This truck would carry our double floor livestock box, which was easily removed when not needed. This small fleet played a vital role throughout the 1950s and early '60s, transporting our own produce and goods between the three farms, delivering to markets around East Yorkshire and returning with loads of garage door remote zerk feeds, timber, sand and gravel and equipment for use on the three farms. For me, it all started in 1956, at the age of 12, when my dad asked me if I would drive the Commer around the fields, to allow all the paid manpower to hump bales of straw up onto the flatbed, without them jumping in and out of the truck, to move it up the field.
By 1960, I was working on the farm full time and still driving all the trucks around the farm and occasionally between the three farms on quiet country roads shhh! In 1965, I was 21 years old and able to drive trucks on the road legally, so I hastily applied for a full time driving job, at which I was successful first time. As Hull was the largest importer of timber at the time, manufacturers of related garage door remote zerk were starting to set up all around the city. The problem they encountered was being able to dispose of tons of waste wood shavings as quickly as possible, so anyone who could afford to buy a long wheelbase flatbed and construct a high-sided open-top box with rear opening doors was in business. A small company, 'Michael Bean', operating three such vehicles, a Bedford TK artic, with a 28ft single axle trailer, a Morris-badged BMC and a Leyland, was my first choice to gain experience.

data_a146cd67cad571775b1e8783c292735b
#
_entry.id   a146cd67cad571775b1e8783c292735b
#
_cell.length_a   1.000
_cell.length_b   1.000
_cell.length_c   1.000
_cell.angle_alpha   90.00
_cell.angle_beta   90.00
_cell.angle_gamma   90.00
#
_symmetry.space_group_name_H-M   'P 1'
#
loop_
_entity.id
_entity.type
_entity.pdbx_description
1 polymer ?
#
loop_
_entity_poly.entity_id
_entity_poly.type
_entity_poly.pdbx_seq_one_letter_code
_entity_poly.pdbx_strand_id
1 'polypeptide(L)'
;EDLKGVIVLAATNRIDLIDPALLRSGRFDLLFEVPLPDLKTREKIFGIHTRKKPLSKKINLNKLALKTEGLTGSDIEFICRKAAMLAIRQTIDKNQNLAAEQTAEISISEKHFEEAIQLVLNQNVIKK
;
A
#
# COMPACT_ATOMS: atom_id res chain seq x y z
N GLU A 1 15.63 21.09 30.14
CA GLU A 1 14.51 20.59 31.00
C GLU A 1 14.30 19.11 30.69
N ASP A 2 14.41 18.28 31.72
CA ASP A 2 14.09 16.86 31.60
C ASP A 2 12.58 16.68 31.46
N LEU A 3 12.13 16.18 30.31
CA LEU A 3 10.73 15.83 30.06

After just one days tuition, I took charge of the new BMC-Morris, and with my huge wooden box safely lowered in place, I was ready for my first load, to be collected from Westdock Timber Company. This would involve reversing under a huge hopper, from which wood shavings were force blown into the open box and, when full, a sheet was garage door remote zerk over and held down with stretch cords. There was only one delivery location for scores of trucks collecting wood shavings every day from wood mills, and that was 'Air Screw Weyrock' at Hexham. This was a massive plant, producing tons of chipboard every day, 24 hours, seven days a week, which only goes to show that recycling is nothing new. What is new today are the motorways and by-passes.